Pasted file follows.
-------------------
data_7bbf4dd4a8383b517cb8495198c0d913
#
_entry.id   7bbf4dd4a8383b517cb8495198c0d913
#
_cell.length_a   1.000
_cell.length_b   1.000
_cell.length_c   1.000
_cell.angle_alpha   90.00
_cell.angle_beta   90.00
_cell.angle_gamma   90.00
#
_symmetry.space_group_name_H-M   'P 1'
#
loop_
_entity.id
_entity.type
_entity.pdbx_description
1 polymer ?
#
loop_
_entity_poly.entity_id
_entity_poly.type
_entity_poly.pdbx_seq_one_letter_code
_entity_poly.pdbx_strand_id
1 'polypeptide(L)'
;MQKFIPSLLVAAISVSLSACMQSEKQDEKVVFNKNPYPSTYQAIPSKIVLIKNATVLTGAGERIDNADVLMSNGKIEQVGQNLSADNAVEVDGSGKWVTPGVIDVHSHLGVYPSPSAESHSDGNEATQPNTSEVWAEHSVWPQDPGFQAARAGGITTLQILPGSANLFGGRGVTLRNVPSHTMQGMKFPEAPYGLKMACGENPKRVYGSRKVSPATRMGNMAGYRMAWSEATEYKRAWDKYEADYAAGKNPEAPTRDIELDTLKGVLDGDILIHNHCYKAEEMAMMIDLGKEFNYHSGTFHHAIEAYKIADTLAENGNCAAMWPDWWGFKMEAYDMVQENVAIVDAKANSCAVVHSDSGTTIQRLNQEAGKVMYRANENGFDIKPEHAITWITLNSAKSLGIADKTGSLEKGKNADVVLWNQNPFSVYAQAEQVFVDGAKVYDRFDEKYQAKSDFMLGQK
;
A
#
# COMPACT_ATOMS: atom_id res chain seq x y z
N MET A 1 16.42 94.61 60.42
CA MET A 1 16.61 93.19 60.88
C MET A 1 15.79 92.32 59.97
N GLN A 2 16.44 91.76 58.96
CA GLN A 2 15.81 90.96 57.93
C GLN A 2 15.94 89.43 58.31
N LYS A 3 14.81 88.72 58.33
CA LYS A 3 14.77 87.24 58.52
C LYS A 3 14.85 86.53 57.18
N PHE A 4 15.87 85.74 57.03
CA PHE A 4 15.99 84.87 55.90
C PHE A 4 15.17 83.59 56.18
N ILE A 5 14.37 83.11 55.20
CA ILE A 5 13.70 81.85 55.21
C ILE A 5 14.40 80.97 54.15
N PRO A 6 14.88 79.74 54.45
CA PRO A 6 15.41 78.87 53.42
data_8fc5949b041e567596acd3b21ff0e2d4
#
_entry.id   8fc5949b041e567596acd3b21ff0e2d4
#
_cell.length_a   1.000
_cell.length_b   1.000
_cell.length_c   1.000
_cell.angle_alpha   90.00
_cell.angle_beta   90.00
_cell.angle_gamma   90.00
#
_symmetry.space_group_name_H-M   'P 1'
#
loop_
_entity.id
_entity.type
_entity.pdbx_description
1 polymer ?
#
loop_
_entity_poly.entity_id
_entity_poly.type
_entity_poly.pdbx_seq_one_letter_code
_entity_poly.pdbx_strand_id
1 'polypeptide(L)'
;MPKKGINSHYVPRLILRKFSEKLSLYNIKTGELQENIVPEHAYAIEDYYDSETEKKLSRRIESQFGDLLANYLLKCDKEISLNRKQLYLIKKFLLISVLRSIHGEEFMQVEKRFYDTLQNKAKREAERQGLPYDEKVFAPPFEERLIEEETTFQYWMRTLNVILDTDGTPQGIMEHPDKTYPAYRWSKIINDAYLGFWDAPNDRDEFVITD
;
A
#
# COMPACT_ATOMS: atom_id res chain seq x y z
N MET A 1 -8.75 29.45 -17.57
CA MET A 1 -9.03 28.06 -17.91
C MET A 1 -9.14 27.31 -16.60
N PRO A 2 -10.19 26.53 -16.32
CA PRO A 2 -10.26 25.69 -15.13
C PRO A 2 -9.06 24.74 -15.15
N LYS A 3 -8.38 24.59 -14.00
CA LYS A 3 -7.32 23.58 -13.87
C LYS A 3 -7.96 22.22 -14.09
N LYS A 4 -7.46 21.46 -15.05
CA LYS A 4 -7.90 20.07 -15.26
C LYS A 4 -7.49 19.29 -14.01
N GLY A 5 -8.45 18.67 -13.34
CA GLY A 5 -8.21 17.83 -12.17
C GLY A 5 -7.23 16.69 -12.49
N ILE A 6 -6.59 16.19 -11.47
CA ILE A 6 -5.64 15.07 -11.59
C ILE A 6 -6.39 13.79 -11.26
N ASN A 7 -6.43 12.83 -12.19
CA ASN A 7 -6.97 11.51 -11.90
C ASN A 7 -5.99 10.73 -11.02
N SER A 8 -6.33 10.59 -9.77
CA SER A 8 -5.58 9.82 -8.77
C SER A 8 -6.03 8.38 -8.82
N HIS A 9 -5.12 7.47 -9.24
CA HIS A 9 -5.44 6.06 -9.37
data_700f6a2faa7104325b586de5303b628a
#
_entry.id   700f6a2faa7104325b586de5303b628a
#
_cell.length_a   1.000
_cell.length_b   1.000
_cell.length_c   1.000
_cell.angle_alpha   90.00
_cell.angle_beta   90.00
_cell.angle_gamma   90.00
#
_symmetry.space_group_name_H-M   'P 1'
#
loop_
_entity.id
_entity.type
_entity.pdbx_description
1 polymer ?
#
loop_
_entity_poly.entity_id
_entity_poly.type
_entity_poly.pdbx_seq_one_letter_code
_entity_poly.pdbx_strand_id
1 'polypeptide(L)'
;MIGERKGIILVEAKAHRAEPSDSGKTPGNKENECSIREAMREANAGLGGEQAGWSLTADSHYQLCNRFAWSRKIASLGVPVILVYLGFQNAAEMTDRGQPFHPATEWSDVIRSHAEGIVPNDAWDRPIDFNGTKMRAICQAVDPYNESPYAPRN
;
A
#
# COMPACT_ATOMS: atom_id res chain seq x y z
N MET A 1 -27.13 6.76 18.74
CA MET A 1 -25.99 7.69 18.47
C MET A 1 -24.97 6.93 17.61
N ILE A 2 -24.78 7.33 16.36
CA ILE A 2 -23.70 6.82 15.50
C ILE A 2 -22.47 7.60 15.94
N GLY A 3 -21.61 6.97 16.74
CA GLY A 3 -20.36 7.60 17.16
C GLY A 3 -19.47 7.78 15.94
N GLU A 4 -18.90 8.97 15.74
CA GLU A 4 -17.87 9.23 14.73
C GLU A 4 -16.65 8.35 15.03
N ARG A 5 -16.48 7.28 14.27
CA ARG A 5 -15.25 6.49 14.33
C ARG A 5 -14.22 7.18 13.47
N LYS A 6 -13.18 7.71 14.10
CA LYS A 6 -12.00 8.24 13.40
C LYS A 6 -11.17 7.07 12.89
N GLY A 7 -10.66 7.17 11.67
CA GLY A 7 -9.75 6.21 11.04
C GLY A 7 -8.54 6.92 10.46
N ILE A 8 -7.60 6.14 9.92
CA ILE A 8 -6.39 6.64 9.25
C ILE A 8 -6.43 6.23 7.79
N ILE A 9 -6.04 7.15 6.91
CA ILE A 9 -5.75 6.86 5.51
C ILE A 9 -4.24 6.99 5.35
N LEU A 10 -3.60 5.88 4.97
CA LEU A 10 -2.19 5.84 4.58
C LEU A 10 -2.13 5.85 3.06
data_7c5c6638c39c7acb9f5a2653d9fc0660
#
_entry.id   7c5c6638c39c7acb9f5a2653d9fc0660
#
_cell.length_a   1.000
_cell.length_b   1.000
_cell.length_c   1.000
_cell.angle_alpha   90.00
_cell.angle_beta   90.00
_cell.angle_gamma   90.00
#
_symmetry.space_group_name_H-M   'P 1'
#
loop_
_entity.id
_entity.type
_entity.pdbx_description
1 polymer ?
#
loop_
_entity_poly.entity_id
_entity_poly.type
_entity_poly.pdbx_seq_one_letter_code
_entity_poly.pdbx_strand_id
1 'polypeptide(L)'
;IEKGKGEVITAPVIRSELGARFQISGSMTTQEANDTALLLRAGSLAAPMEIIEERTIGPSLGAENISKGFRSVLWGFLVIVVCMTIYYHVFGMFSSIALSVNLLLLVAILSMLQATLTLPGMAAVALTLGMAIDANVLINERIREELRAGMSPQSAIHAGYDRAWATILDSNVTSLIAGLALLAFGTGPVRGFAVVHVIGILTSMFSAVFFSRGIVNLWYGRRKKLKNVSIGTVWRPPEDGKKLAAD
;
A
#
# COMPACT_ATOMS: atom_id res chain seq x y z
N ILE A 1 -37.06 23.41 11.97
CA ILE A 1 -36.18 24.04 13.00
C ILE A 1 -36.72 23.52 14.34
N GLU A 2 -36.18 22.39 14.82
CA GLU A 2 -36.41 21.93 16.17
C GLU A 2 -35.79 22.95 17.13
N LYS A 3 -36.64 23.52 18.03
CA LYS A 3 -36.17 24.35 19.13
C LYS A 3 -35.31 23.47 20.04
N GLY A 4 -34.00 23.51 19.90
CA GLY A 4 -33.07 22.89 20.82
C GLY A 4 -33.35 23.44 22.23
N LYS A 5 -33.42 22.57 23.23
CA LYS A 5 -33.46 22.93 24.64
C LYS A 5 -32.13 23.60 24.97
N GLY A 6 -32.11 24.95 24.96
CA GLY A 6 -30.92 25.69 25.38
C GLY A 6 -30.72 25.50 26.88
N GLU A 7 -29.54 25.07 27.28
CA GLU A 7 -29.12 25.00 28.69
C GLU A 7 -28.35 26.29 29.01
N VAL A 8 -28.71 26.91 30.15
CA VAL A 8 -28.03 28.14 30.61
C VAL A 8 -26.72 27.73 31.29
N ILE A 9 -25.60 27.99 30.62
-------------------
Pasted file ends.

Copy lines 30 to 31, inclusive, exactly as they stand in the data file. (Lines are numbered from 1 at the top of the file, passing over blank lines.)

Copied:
# COMPACT_ATOMS: atom_id res chain seq x y z
N MET A 1 16.42 94.61 60.42